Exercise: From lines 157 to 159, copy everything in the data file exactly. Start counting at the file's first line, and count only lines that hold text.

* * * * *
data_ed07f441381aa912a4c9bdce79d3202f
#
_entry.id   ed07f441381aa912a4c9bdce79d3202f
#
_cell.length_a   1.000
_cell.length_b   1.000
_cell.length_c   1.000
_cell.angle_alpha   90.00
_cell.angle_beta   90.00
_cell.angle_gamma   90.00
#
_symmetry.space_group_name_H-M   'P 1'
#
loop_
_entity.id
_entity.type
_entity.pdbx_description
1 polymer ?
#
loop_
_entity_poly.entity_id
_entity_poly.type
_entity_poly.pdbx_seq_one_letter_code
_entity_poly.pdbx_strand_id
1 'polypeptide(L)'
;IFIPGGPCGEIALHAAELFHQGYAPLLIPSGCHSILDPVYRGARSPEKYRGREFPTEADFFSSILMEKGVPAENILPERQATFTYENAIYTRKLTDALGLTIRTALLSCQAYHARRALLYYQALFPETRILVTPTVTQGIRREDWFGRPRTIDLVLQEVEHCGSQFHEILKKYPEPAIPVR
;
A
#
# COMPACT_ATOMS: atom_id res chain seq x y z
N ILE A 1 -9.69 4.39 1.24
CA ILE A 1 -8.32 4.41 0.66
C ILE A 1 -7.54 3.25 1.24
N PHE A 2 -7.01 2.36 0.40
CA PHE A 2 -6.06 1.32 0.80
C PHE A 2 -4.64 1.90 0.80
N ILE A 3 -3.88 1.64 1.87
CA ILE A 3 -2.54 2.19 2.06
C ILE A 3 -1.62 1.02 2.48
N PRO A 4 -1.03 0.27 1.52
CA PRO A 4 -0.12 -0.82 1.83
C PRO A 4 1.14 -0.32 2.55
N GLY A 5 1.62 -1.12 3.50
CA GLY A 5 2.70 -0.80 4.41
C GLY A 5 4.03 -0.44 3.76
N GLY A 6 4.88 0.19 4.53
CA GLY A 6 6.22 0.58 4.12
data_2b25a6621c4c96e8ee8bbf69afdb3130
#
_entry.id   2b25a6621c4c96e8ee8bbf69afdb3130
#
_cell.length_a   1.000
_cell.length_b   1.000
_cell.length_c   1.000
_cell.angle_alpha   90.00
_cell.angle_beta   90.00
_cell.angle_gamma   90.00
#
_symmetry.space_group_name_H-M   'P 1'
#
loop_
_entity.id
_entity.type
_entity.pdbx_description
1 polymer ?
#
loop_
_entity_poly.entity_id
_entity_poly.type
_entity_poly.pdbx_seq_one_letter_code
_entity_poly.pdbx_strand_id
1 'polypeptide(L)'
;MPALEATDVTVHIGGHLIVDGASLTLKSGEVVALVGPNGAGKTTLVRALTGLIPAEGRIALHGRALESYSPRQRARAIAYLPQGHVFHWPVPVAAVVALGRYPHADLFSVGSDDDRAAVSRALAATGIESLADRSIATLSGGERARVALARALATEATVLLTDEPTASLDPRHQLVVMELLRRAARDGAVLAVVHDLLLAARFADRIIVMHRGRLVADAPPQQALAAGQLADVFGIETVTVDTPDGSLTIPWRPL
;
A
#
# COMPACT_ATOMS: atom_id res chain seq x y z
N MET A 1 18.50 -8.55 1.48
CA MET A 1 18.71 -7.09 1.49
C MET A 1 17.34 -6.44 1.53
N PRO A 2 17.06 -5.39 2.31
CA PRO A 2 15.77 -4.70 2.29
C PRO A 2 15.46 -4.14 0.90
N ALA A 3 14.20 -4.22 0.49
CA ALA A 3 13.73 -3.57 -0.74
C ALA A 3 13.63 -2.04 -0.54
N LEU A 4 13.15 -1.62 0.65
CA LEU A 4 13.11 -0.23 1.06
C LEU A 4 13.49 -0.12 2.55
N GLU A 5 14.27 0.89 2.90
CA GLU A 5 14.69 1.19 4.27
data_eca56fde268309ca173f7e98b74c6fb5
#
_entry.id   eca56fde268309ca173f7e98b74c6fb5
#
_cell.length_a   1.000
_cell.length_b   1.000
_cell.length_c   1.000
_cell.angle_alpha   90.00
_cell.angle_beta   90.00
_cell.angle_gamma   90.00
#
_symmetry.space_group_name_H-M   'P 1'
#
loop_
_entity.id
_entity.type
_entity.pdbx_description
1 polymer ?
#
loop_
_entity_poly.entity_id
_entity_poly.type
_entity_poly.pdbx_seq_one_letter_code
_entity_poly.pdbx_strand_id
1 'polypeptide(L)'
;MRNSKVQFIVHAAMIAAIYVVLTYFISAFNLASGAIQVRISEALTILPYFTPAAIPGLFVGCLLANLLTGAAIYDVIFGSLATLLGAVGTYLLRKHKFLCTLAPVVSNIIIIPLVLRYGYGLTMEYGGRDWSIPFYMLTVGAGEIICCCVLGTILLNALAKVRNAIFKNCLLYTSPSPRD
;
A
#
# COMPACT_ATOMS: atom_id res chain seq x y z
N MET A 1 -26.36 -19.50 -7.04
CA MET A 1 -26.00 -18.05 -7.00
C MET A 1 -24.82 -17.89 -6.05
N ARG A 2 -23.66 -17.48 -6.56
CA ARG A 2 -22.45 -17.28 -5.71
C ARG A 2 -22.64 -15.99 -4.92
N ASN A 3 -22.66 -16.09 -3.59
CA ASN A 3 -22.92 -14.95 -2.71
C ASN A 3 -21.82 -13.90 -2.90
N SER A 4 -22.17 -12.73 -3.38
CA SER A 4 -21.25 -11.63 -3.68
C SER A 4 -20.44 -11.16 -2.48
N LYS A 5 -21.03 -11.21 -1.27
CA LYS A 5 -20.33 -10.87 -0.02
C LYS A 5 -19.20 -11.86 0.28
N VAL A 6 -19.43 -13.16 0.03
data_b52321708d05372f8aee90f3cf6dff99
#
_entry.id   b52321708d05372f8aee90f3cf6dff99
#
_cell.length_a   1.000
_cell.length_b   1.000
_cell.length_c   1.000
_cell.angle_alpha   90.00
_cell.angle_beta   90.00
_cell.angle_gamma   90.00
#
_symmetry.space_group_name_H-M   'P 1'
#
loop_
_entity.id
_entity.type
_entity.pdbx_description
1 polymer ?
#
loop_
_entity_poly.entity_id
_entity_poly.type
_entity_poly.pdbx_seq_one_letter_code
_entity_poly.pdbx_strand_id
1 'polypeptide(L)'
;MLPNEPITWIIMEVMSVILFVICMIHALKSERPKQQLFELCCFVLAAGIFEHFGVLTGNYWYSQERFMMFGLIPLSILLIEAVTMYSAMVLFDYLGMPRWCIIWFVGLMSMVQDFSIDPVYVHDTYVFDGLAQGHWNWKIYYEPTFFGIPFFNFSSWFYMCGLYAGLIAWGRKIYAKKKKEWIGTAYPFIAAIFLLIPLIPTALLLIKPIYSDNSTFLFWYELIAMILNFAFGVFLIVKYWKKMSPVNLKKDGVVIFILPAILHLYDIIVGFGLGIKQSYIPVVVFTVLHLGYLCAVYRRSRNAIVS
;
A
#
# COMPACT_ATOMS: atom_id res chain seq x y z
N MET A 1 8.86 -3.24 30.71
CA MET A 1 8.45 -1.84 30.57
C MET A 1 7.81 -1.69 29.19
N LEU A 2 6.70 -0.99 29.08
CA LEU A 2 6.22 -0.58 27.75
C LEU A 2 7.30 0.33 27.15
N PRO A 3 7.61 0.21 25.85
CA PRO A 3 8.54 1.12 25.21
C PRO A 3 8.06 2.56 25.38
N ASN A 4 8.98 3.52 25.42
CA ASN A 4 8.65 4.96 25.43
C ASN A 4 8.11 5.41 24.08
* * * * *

loop_
_entity_poly.entity_id
_entity_poly.type